Magnetic Levitation District Cooling for Hospital Universitario Virgen del Rocío (HUVR) in Seville

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Magnetic Levitation District Cooling for Hospital Universitario Virgen del Rocío (HUVR) in Seville
  • Location: Seville (Spain)
  • Capacity: 10.72 MW
  • Technology: Magnetic Levitation
  • Client: Andalusian Health Service (SAS)

SAVENER was selected by the Andalusian Health Service (SAS) to carry out the Energy Saving and Diversification Measures Project to Improve the Energy Rating of the Buildings and Centres Attached to the Virgen del Rocío University Hospital (HUVR) in Seville.

The project, 80% financed by the European Regional Development Fund (FEDER) and 20% by the SAS and with a total investment of almost 9.44 M€, has included several actions framed within two main lines of action; on the one hand, Energy Saving Measures (ESM) and, on the other hand, Energy Diversification Measures (EDM) have been developed.

The ESM designed mainly affect the HVAC installation and are encompassed in two major measures; the first is the construction of a new Cold Production Plant that will supply the hospitalisation buildings of the complex (General Hospital, Rehabilitation and Traumatology Hospital, Women’s Hospital and Children’s Hospital) and the second is the comprehensive reform of the interior HVAC installation of the Women’s Hospital.

The new Cooling Production Centre has been designed with seven cooling plants, five air-condensed and two water-condensed. All of them use compressors with Danfoss Turbocor® magnetic levitation technology, which makes the cooling plant as efficient as possible. It has a total installed rated capacity of 10.72 MW, making it the largest in Europe with 100% of the units equipped with magnetically levitated compressors.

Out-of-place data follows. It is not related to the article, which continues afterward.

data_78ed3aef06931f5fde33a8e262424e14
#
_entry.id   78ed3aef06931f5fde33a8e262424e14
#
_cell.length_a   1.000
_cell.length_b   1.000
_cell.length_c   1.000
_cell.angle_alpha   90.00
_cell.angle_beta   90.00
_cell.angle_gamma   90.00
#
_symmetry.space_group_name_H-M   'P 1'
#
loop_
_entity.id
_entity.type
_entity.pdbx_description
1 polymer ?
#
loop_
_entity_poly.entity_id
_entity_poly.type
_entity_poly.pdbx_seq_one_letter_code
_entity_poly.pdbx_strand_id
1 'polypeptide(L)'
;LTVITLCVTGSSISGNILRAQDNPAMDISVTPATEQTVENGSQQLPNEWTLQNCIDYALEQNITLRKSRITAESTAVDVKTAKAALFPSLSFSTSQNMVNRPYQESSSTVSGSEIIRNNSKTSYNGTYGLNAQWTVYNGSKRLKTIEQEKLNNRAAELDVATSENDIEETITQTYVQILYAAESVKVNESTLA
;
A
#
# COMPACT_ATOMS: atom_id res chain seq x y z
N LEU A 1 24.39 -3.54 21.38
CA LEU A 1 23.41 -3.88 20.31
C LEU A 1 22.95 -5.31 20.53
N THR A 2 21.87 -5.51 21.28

The thermal energy generated is transferred to the hospital buildings of the HUVR by means of a new cooling ring, the route of which runs underground under the internal roads of the complex. For this purpose, pre-insulated black steel pipes have been used with an external coating of rigid high-density polyethylene (HDPE) pipe and internal PUR insulation.

The connection to the HVAC installation of the existing buildings is made by means of direct-coupled heat exchange substations, which allows the same temperature to be maintained as in the generation at the entrance of the buildings supplied by the cooling plant.

With regard to the HVAC installation at the Women’s Hospital, a new system has been designed that is much more efficient than the existing one (the original one in the building, which was built in 1971, consisted of inductors and primary air AHUs).

The new installation consists of fan coils in each room and outdoor air handling units for each of the wings on each floor. The system is fully adjustable, from the air flow of each terminal unit (fans with EC motor with 0-10 V regulation) to the flow of hot and cold water (with pumping units equipped with variable speed drive to adjust the water flow to the real demand of the building at all times).

A significantly important challenge in the Project has been the implementation of the new installation and the new pumping units in the technical room of the Women’s Hospital located in the basement of the building. With the requirement to keep the building’s air-conditioning installation in service at all times during the renovation works, the implementation of the new installation had to be considered, as well as the disconnection and reconnection of the existing installation and the new HVAC network. For this, the use of 3D scanning technology has been of great help, without which the process would have been much more complex and tedious and the final result would not have been the same as the one achieved in the Project.

Finally, as EDM, four photovoltaic installations have been designed, one for each hospital building, capable of generating a total of 240 kW peak electrical power through the installation of 600 panels. The powers have been agreed with the Property technicians, depending on the space available, the technical possibilities and the economic availability foreseen for this chapter.